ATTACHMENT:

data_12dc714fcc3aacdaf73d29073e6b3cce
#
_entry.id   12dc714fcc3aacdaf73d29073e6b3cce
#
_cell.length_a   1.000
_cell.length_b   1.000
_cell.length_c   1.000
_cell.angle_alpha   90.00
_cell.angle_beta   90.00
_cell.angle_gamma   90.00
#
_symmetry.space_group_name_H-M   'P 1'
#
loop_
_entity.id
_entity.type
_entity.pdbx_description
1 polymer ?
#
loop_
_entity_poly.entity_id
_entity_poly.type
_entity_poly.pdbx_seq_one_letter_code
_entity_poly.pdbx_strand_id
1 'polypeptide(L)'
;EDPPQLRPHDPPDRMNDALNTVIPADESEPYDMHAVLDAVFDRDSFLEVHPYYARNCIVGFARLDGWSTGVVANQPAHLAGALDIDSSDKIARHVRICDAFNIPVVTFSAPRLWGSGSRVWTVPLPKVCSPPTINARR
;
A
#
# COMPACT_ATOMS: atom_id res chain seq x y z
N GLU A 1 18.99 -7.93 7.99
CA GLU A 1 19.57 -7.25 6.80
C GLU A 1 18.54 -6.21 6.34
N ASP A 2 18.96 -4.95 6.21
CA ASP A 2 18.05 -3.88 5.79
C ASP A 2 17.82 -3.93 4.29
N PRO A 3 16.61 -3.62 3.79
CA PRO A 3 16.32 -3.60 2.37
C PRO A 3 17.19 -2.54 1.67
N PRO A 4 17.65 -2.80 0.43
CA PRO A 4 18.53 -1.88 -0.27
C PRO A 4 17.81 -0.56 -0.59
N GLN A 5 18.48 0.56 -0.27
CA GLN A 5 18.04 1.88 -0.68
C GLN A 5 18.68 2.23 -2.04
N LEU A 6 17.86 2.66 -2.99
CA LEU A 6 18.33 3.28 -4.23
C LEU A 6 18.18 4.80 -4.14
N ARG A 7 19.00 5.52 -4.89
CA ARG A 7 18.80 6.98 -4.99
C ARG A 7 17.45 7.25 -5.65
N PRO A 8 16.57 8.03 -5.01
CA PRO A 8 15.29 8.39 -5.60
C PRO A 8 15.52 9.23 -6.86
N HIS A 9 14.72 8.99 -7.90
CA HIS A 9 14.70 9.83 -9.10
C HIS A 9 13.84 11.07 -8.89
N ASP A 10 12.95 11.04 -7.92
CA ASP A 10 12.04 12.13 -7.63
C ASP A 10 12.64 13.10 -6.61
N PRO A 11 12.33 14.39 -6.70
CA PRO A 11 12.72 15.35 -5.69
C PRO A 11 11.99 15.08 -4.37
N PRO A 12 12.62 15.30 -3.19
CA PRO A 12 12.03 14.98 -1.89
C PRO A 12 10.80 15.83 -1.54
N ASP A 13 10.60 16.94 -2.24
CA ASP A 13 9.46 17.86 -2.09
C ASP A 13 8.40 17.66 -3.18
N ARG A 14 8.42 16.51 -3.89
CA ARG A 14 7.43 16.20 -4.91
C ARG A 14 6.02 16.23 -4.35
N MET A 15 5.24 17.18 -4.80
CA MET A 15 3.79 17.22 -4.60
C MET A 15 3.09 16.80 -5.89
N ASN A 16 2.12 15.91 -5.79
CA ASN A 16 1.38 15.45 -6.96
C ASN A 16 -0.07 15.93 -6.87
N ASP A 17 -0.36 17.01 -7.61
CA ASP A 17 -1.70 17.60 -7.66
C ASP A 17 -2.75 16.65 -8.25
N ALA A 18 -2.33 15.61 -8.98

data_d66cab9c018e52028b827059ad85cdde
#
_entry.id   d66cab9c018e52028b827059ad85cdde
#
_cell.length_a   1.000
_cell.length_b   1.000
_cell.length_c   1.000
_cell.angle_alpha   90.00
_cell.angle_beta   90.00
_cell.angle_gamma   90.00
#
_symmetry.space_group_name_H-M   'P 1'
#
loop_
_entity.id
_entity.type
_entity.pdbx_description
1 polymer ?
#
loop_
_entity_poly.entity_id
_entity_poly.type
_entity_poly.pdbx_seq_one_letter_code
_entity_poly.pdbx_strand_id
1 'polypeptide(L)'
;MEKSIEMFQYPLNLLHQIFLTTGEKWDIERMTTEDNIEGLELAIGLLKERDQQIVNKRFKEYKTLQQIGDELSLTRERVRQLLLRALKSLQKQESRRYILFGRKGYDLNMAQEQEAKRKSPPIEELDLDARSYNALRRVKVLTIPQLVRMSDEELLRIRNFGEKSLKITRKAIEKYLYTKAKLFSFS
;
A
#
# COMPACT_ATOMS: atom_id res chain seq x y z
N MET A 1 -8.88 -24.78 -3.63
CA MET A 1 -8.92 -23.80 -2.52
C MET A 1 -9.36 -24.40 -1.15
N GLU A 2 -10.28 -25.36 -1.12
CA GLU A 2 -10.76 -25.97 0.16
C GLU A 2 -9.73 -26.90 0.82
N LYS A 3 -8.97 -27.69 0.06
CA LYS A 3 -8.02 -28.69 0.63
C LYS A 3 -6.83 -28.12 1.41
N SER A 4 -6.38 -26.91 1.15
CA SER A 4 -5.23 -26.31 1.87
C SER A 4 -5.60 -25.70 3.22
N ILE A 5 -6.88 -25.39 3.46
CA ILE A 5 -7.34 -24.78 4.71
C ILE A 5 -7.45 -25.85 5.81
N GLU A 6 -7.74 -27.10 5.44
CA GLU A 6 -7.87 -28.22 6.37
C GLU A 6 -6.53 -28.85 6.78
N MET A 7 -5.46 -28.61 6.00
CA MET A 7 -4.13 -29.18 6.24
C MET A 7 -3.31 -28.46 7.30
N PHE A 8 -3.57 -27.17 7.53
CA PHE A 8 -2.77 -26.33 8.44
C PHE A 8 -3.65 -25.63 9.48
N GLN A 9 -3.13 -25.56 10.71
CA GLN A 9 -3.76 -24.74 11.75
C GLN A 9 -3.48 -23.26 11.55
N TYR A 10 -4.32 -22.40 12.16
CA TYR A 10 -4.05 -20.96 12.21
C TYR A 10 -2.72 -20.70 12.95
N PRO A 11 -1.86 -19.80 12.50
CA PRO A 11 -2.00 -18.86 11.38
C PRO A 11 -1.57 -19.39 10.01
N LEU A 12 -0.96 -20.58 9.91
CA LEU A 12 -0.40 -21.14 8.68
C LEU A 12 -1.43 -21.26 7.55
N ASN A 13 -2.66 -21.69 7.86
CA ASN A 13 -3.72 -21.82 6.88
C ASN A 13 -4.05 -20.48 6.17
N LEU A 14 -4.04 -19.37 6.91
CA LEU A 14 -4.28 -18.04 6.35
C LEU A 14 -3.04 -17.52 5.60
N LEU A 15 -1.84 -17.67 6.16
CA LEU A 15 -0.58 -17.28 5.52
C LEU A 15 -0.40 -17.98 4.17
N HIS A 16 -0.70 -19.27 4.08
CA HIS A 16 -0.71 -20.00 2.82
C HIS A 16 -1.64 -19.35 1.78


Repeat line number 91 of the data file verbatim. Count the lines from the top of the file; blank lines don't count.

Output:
_cell.angle_beta   90.00